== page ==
Do you have Frank Sinatra’s (or perhaps Liza Minelli’s) voice running through your brain? For me, it’s Ol’ Blue Eye’s iconic rendition of “Theme from New York, New York” that has been on mental replay for a few weeks. The reason is a recent trip to New York City organized by the Foundation, with the help of Education Evolving. We brought 15 people, including Northside educators, members of our Education Advisory Committee, and Foundation staff to visit three amazing NYC district schools.
We all came away feeling that we had experienced amazing schools, and determined to bring some of what we saw there, here. As one teacher who participated in the trip noted, “These schools defied the dominant narrative of the “failing urban school.”
Why, specifically, were they amazing? Here are three exemplary qualities they all shared:
Students Are Educators
We saw a student leading her class in a lesson on thermodynamics, small-group table conversations led by students about readings that they had selected, and middle-schoolers managing their classroom conversation about discrimination and redlining in a Socratic Seminar.
At Phillips we use the term “student-centered learning” to describe what we are investing in on the Northside. It’s an admittedly imprecise term that can feel like vague jargon. But the practices noted above perfectly illustrate what student-centered learning is all about: intentionally designing learning spaces so that students co-create content, are expected to be far more than passive listeners, and have the opportunity to analyze subject matter on their own terms.
After seeing student-centered practices implemented throughout these schools, one trip participant remarked, “I was extremely impressed with the students’ abilities to articulate their thoughts and opinions. I was also impressed by the fact that it was facilitated by teachers but led by the students.”
A Palpable Culture of Caring
We saw students and teachers standing in front of their school community and apologizing to each other for mistakes and misdeeds. In the same instance we saw students and teachers honoring each other for their successes. In one school seniors act as “keepers of the culture”, modeling academic focus and mutual respect in mixed-grade classrooms. Our delegation also had a chance to participate in “unison reading”, a literacy technique in which students read passages together, and assist each with difficult words or concepts.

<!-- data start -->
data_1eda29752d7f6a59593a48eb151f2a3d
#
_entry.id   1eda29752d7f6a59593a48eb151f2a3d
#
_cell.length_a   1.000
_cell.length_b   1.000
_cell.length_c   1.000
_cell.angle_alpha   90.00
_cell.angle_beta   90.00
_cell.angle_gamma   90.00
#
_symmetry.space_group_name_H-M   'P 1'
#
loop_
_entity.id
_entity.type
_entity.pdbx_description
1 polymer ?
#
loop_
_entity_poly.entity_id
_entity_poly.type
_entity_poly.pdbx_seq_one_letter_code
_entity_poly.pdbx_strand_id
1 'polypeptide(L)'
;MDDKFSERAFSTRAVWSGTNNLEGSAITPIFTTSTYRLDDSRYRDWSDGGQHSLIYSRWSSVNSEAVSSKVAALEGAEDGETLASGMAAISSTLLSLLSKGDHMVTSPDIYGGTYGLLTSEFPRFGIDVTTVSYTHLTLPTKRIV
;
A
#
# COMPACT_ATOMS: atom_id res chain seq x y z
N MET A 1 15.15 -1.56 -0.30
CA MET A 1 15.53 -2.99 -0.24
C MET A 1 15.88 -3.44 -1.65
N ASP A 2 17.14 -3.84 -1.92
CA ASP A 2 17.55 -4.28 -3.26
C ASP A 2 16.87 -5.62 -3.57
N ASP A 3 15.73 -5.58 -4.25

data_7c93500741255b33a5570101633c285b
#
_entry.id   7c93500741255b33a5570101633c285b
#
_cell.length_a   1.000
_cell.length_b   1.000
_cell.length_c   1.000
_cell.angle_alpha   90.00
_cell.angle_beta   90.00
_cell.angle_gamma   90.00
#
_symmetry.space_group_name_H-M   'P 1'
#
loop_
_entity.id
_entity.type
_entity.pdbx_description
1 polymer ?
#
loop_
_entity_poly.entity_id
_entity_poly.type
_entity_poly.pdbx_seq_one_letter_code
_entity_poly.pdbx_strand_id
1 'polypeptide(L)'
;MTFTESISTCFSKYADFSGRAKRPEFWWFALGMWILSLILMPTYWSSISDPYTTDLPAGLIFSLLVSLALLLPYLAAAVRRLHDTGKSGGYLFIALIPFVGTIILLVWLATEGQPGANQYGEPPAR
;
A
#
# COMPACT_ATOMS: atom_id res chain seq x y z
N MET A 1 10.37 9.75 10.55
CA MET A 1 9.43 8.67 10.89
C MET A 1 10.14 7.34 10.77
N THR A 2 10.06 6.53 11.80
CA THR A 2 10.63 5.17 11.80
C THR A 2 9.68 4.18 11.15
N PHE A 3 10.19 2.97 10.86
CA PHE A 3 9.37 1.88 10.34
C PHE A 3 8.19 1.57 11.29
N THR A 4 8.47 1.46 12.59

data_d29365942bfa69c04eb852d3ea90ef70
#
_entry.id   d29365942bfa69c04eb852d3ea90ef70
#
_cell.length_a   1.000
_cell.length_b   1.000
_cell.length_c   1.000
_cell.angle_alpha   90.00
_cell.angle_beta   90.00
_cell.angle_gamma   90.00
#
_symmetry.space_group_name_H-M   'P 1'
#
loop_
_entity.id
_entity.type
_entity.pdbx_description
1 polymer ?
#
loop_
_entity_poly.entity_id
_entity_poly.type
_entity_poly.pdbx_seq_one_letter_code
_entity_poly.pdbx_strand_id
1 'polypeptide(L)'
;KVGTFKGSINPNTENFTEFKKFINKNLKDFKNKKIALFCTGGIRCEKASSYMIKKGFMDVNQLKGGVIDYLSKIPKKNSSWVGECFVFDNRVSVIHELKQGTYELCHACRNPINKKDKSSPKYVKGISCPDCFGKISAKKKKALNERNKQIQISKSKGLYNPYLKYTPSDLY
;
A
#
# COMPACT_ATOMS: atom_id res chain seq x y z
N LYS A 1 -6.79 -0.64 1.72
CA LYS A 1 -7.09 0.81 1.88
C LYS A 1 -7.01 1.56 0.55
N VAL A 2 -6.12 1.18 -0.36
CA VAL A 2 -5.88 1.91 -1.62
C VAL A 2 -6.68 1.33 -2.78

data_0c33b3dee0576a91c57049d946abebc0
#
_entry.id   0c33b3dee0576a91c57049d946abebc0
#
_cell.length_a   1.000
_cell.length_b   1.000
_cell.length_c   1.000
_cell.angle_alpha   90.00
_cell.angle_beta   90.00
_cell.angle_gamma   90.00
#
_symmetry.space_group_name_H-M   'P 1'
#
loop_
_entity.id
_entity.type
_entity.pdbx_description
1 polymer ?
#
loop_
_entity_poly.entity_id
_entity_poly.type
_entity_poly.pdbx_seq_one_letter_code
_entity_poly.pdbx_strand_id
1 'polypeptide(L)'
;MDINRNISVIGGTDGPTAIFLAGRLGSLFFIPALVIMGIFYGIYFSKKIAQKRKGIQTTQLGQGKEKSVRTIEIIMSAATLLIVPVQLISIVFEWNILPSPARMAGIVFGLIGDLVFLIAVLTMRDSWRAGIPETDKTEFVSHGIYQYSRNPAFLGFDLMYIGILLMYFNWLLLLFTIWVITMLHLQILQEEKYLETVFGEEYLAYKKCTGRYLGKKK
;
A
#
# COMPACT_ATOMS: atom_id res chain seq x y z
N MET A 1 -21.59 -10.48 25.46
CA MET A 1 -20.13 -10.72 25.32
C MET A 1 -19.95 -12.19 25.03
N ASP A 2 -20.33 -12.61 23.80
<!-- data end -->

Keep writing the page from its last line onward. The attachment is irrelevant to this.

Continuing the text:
These practices, coupled with the obvious and impressive connection between staff and students at each school, left all of us inspired. The schools Phillips is funding in North Minneapolis are also striving to build school cultures where students and teachers set and sustain high expectations of each other. We believe a culture of caring is foundational to academic achievement, and it was gratifying to see this concept verified in these schools.
Teachers, Their Union, and Principals Partnering to Innovate
In each of these schools, teachers are using a clause in their union contract called PROSE to secure more hiring flexibility, customize teacher evaluations, and exert greater autonomy over academic programming so that they can transform their schools to work better for their students. The NYC chapter of the United Federation of Teachers sought and won the PROSE option in their 2014 contract. Teachers drive this school redesign process, but must work with principals and parents to develop their plans and goals. 166 of the 1,700+ schools in the NYC school district currently operate under PROSE plans.